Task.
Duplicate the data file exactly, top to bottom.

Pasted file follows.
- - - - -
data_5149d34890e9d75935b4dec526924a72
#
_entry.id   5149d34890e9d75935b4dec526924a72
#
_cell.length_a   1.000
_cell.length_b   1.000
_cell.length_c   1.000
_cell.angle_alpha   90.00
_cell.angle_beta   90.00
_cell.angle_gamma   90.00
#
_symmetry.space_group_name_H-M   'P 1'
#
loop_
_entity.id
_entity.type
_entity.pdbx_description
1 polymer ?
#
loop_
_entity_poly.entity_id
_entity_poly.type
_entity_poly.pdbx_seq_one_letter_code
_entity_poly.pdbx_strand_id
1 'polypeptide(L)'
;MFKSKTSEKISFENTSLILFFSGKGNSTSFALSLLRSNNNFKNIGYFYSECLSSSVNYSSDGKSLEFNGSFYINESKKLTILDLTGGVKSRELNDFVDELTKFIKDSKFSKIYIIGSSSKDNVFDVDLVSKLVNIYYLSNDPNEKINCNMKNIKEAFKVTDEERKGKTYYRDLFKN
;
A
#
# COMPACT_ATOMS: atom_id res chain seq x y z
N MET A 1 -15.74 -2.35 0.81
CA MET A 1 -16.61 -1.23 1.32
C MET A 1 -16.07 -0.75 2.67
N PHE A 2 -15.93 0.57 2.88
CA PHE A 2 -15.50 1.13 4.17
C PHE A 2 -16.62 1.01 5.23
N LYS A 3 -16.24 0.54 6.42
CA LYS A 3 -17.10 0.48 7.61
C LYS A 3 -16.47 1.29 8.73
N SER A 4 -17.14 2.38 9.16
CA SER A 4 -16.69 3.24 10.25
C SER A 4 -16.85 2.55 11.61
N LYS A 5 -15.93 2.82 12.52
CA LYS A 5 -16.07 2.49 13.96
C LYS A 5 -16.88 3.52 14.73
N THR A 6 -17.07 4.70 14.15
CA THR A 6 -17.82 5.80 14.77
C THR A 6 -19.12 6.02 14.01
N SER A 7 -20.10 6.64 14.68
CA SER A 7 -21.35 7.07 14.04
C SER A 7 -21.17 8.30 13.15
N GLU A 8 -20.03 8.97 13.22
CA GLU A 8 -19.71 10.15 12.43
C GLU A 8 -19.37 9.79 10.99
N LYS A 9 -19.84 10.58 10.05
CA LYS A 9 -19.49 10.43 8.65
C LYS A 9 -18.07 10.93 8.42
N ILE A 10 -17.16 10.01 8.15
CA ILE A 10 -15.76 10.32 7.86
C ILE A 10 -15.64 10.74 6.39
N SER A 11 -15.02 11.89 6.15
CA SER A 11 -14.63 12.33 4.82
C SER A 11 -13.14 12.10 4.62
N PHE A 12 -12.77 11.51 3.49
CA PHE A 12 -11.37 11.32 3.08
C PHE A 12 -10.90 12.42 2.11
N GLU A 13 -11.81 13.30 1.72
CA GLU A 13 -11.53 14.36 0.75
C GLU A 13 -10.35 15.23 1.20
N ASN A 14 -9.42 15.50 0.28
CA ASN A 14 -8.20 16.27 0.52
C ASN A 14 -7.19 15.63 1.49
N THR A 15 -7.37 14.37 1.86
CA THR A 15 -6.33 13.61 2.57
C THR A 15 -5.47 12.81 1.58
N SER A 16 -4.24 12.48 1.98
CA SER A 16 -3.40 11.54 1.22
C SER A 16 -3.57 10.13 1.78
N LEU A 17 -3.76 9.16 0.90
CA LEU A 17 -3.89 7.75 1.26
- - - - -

data_5149d34890e9d75935b4dec526924a72
#
_entry.id   5149d34890e9d75935b4dec526924a72
#
_cell.length_a   1.000
_cell.length_b   1.000
_cell.length_c   1.000
_cell.angle_alpha   90.00
_cell.angle_beta   90.00
_cell.angle_gamma   90.00
#
_symmetry.space_group_name_H-M   'P 1'
#
loop_
_entity.id
_entity.type
_entity.pdbx_description
1 polymer ?
#
loop_
_entity_poly.entity_id
_entity_poly.type
_entity_poly.pdbx_seq_one_letter_code
_entity_poly.pdbx_strand_id
1 'polypeptide(L)'
;MFKSKTSEKISFENTSLILFFSGKGNSTSFALSLLRSNNNFKNIGYFYSECLSSSVNYSSDGKSLEFNGSFYINESKKLTILDLTGGVKSRELNDFVDELTKFIKDSKFSKIYIIGSSSKDNVFDVDLVSKLVNIYYLSNDPNEKINCNMKNIKEAFKVTDEERKGKTYYRDLFKN
;
A
#
# COMPACT_ATOMS: atom_id res chain seq x y z
N MET A 1 -15.74 -2.35 0.81
CA MET A 1 -16.61 -1.23 1.32
C MET A 1 -16.07 -0.75 2.67
N PHE A 2 -15.93 0.57 2.88
CA PHE A 2 -15.50 1.13 4.17
C PHE A 2 -16.62 1.01 5.23
N LYS A 3 -16.24 0.54 6.42
CA LYS A 3 -17.10 0.48 7.61
C LYS A 3 -16.47 1.29 8.73
N SER A 4 -17.14 2.38 9.16
CA SER A 4 -16.69 3.24 10.25
C SER A 4 -16.85 2.55 11.61
N LYS A 5 -15.93 2.82 12.52
CA LYS A 5 -16.07 2.49 13.96
C LYS A 5 -16.88 3.52 14.73
N THR A 6 -17.07 4.70 14.15
CA THR A 6 -17.82 5.80 14.77
C THR A 6 -19.12 6.02 14.01
N SER A 7 -20.10 6.64 14.68
CA SER A 7 -21.35 7.07 14.04
C SER A 7 -21.17 8.30 13.15
N GLU A 8 -20.03 8.97 13.22
CA GLU A 8 -19.71 10.15 12.43
C GLU A 8 -19.37 9.79 10.99
N LYS A 9 -19.84 10.58 10.05
CA LYS A 9 -19.49 10.43 8.65
C LYS A 9 -18.07 10.93 8.42
N ILE A 10 -17.16 10.01 8.15
CA ILE A 10 -15.76 10.32 7.86
C ILE A 10 -15.64 10.74 6.39
N SER A 11 -15.02 11.89 6.15
CA SER A 11 -14.63 12.33 4.82
C SER A 11 -13.14 12.10 4.62
N PHE A 12 -12.77 11.51 3.49
CA PHE A 12 -11.37 11.32 3.08
C PHE A 12 -10.90 12.42 2.11
N GLU A 13 -11.81 13.30 1.72
CA GLU A 13 -11.53 14.36 0.75
C GLU A 13 -10.35 15.23 1.20
N ASN A 14 -9.42 15.50 0.28
CA ASN A 14 -8.20 16.27 0.52
C ASN A 14 -7.19 15.63 1.49
N THR A 15 -7.37 14.37 1.86
CA THR A 15 -6.33 13.61 2.57
C THR A 15 -5.47 12.81 1.58
N SER A 16 -4.24 12.48 1.98
CA SER A 16 -3.40 11.54 1.22
C SER A 16 -3.57 10.13 1.78
N LEU A 17 -3.76 9.16 0.90
CA LEU A 17 -3.89 7.75 1.26